Sisters Sofia Westmeyer and Astrid Piccolo founded the Paloma del Carmen Fund in the aftermath of Hurricane Maria, the deadliest natural disaster in the United States in a century. On September 20, 2017, the hurricane plunged the sister's beloved Puerto Rico into a humanitarian and environmental crisis its people, businesses, and public institutions will be grappling with for decades to come.
As natives of Puerto Rico with family still living on the island, Sofia and Astrid felt compelled to provide immediate disaster relief and long-term development aid. They wanted to do more than give people a handout — they wanted to give people back their livelihoods and help rebuild the island for a more sustainable future.
At the Paloma del Carmen fund, we are fighting to re-establish and nurture Puerto Rico's small farms and fishing associations, because we believe supporting the island's local food movement is essential to sustaining its economy, quality of life, and vibrant culture.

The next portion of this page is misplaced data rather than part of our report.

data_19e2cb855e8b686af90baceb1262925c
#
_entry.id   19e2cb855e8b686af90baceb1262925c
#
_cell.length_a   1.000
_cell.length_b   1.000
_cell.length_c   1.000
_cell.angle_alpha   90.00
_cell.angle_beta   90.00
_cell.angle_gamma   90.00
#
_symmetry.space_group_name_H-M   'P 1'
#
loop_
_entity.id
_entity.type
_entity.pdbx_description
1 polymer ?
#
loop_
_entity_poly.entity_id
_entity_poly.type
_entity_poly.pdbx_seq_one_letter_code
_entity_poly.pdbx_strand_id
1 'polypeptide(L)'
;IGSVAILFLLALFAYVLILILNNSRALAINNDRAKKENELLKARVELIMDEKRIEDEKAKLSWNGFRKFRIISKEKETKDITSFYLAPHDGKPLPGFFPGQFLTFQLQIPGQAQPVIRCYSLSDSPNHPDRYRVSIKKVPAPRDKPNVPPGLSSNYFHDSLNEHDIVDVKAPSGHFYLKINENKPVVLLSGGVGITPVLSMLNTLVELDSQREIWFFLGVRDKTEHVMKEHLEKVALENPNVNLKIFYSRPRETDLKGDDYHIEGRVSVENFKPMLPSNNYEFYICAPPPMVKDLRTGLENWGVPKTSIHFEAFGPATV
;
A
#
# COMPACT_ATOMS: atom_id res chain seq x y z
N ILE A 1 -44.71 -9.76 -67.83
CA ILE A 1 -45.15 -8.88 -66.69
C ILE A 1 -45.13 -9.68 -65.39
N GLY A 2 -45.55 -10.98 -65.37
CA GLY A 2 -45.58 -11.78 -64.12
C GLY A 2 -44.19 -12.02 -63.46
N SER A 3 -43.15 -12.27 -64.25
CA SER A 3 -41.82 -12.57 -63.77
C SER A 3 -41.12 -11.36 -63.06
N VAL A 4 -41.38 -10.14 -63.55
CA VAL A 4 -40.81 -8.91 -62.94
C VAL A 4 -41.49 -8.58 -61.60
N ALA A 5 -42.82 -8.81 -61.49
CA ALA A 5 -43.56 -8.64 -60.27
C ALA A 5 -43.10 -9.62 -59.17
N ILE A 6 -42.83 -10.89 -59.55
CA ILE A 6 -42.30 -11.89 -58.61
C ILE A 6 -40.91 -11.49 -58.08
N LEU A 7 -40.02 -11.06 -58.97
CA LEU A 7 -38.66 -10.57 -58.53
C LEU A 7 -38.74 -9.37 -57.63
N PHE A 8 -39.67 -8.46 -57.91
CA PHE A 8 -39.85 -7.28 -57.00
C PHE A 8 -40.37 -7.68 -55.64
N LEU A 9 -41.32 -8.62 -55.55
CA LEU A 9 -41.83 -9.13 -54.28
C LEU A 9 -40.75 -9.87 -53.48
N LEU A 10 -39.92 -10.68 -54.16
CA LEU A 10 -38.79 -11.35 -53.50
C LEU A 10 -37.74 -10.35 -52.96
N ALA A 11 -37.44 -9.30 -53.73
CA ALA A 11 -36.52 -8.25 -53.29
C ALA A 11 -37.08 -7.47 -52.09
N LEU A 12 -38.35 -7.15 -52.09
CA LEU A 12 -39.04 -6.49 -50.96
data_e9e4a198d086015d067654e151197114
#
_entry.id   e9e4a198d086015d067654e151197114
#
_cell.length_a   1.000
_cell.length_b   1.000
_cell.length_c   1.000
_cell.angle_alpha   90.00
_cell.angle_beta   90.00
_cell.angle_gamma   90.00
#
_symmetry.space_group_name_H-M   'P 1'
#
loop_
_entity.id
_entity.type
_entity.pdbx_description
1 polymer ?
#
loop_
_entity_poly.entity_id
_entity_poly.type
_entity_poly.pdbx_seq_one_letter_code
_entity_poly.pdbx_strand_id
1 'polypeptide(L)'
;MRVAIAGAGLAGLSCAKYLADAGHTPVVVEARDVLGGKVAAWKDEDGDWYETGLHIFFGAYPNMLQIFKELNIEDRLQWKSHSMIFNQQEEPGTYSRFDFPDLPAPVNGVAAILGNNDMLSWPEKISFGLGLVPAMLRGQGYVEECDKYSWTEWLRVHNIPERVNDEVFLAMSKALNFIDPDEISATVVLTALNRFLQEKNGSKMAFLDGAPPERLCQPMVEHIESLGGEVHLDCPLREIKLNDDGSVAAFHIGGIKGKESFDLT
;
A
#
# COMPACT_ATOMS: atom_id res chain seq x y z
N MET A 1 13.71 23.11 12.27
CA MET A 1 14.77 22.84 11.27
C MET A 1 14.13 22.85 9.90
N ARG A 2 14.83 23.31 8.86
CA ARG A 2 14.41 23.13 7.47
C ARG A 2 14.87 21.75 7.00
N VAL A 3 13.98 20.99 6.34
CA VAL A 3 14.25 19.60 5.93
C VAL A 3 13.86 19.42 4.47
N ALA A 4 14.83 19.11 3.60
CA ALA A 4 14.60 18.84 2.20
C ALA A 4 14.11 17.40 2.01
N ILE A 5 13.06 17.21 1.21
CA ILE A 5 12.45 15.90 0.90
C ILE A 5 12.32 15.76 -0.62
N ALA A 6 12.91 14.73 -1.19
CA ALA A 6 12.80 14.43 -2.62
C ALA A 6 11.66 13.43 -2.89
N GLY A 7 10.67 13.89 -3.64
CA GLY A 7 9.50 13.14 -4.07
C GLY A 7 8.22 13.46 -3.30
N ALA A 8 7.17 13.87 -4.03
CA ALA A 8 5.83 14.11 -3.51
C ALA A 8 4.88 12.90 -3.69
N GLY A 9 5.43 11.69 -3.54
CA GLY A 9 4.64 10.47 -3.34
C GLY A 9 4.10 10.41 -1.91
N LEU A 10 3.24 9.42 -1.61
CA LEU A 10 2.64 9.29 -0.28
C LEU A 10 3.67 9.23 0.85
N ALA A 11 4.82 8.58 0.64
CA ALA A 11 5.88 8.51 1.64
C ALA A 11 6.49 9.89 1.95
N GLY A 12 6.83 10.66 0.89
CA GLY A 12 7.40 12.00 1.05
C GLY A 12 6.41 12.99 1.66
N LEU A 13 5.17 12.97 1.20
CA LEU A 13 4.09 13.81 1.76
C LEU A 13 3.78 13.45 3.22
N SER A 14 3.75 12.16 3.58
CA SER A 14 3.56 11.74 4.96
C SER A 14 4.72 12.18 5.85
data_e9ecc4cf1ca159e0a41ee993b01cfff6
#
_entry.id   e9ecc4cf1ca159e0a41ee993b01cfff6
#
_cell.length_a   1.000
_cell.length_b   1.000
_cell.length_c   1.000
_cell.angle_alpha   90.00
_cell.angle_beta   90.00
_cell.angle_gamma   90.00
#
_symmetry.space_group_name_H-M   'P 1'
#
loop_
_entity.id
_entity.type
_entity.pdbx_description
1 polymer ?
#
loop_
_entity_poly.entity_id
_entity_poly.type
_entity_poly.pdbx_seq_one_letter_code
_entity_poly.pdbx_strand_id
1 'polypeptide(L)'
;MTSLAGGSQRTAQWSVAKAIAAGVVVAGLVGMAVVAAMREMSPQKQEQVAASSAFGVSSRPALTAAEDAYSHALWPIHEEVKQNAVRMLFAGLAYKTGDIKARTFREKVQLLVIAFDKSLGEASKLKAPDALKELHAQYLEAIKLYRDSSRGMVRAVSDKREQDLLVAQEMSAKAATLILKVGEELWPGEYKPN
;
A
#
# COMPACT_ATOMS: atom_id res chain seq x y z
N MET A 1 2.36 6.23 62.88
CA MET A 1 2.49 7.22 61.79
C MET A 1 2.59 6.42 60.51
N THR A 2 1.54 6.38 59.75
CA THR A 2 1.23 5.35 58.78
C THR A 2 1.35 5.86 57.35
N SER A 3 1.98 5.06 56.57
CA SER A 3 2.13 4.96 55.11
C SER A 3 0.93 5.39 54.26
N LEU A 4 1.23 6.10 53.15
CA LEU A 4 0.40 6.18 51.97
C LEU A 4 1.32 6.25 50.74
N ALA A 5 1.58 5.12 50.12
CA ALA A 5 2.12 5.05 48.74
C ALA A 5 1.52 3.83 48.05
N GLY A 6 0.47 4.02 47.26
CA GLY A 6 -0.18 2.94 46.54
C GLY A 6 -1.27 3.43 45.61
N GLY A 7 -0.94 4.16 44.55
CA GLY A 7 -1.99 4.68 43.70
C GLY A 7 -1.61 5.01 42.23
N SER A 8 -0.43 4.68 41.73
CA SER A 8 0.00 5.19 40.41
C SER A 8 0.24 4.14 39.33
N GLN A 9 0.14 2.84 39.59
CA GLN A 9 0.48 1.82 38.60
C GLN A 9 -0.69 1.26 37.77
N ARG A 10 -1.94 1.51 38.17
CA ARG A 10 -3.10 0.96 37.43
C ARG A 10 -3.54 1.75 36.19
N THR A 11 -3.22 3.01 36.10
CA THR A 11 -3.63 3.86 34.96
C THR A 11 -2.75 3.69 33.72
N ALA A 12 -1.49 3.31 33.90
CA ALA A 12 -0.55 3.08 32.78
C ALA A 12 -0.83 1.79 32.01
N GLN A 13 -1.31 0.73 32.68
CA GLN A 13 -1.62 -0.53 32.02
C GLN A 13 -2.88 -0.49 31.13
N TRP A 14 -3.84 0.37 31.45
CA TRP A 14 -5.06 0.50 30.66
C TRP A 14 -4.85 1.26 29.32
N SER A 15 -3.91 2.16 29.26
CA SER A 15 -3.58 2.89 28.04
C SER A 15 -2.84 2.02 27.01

We believe supporting Puerto Rico's local food movement is essential to sustaining its economy, quality of life, and vibrant culture.
Founders Sofia Westmeyer and Astrid Piccolo
We envision a Puerto Rico where locally produced food makes up 50% of the food economy; where small farmers and fishermen are mindful entrepreneurs empowered by microlending, education, and a technology-driven supply and demand network; where people lead healthier, higher-quality lives because of increased access to nutritious foods and living wages; and where local traditions and food sources are preserved on land and at sea, not destroyed by outside mega-corporations.